Sunday, December 1st, 2019 by Julian Karsunky
What better way to close out this year’s 3D Artist of the Month campaign than with an archviz holiday in the Mediterranean! For Pablo Tabarez, however, producing the cool and luxurious residence that earned him a well-deserved win in December 2019, was anything but a leisure activity. Blurring the lines between the digital and physical world, the project holds a special place in Pablo’s heart – and makes for an impressive display of expert CG craft.
Take a break and join us on a daydream to Ibiza, where we discuss the importance of emotion in architecture, working with local suppliers in 3D and more.
Located on Ibiza, Spain, the ‘Villa Cap Martinet’ puts a modern spin on the finca aesthetic.
Hi Pablo, thanks for joining us. To start things off, please introduce yourself to our readers!
Hi there! My name is Pablo Tabarez, I’m a 29-years-old architect and 3D artist from Argentina. I was born and raised in the city of Posadas, but in 2008 I moved to La Plata, where I currently live.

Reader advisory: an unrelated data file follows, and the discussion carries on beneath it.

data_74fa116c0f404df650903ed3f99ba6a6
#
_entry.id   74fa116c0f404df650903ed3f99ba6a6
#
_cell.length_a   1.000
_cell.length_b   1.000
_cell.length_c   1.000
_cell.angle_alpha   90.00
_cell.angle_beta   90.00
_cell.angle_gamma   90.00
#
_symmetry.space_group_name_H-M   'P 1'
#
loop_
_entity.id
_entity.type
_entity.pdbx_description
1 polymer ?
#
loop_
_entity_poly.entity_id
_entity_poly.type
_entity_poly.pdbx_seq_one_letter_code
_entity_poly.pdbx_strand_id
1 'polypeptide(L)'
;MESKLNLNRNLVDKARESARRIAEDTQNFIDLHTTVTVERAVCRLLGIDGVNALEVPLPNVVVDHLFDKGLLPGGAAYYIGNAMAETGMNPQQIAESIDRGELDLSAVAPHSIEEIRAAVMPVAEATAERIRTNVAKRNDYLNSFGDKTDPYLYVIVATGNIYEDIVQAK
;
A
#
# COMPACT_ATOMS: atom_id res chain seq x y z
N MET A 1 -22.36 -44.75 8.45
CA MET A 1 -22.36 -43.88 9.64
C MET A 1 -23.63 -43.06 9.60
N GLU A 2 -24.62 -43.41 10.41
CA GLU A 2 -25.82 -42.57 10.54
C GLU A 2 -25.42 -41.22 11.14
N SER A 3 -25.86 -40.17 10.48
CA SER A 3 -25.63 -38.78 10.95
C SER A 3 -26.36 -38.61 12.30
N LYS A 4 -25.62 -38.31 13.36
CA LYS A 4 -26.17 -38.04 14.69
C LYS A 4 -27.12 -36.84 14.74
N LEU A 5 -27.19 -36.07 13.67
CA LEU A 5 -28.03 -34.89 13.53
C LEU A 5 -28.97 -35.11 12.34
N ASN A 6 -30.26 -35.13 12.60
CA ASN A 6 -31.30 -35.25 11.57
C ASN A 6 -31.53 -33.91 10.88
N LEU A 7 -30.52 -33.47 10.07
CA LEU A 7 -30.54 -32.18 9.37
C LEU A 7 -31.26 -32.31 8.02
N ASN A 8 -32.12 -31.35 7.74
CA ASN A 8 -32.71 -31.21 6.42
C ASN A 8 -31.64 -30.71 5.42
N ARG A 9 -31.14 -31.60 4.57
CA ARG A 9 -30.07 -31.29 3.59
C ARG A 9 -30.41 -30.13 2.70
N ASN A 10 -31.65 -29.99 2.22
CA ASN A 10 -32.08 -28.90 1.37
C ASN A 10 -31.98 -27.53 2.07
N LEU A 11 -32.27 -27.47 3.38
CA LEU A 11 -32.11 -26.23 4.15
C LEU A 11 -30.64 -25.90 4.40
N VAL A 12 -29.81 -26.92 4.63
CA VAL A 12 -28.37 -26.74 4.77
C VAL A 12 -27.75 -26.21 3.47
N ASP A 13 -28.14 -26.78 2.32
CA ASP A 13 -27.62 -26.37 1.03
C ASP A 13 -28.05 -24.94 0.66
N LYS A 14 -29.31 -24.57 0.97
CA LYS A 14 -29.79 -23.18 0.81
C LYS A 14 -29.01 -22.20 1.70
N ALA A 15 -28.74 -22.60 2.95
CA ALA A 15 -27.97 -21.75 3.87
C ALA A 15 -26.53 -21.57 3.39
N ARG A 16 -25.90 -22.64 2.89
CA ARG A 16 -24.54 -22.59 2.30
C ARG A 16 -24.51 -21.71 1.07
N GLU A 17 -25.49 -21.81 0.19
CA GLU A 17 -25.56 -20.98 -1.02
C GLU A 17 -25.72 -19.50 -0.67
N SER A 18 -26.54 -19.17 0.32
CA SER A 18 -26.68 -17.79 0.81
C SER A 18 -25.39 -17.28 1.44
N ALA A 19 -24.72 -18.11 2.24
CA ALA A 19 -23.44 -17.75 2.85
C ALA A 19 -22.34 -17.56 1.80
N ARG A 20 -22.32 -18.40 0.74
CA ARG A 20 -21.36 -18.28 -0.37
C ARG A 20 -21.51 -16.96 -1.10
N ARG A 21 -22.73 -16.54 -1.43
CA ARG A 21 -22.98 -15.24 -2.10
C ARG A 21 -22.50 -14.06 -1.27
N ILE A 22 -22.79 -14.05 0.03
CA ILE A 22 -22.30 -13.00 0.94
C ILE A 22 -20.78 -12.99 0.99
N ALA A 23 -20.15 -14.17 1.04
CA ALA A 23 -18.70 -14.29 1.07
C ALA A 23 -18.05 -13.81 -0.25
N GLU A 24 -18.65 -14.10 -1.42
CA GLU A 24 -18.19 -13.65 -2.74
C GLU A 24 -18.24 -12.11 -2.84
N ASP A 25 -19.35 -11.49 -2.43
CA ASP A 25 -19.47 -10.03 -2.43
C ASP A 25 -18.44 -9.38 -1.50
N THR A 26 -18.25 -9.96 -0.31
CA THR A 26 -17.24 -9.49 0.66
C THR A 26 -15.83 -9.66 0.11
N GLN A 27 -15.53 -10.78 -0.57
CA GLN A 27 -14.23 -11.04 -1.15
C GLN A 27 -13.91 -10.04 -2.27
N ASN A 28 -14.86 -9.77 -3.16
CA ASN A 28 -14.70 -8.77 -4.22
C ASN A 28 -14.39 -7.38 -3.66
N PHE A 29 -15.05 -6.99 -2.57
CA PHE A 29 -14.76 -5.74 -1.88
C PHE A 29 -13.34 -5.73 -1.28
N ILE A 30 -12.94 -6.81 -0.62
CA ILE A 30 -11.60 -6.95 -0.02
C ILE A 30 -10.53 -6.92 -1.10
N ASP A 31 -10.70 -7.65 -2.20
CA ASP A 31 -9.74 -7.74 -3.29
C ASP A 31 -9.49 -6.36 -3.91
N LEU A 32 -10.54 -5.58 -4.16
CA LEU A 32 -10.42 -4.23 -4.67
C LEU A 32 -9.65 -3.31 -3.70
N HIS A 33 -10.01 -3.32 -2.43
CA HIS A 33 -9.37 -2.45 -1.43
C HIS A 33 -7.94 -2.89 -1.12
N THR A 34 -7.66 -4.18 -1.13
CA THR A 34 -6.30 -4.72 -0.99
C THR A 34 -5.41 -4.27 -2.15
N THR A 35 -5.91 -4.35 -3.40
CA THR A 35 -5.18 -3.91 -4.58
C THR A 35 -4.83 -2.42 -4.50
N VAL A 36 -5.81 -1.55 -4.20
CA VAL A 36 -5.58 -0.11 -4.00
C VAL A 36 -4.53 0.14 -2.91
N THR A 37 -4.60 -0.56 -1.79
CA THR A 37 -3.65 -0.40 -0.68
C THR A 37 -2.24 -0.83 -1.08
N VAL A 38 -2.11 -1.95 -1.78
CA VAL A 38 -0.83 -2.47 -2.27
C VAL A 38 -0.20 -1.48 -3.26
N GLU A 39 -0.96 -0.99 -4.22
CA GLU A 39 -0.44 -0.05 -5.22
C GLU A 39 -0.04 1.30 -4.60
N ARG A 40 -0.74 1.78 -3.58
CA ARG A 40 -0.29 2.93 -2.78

Do you recall when and how you first consciously encountered CGI?
That goes all the way back to my childhood, he! I grew up during the boom of video game consoles, and as an avid gamer myself, I closely followed the development of CG graphics, from the iconic Super Nintendo with its first titles in 32 bits to the original PlayStation and beyond.
Now, my first own experience came at university, where I started out with some basic 3D modeling, wanting to combine my passion for CG graphics and architecture. From there, I steadily improved assignment by assignment, and when I finally graduated, I was ready to take it to a professional level!
Do you consider yourself an architect first and 3D artist second or the other way around?
Honestly, that feels like an artificial and narrow distinction. The field I’m in allows me to apply my passion and abilities in photography, cinema, animation, art, design and 3D on a daily basis. If you furthermore take into account the various technologies involved and the social and communicative aspects of the job, the variety – and in turn the possibilities – are huge!
Do you use 3D software for anything besides archviz?
Currently, both the software I use as well as my overall workflow are focused on archviz. However, I still feel I owe it to myself to produce some kind of different visual content at one point. Maybe something in real time, like a dramatic video game scene!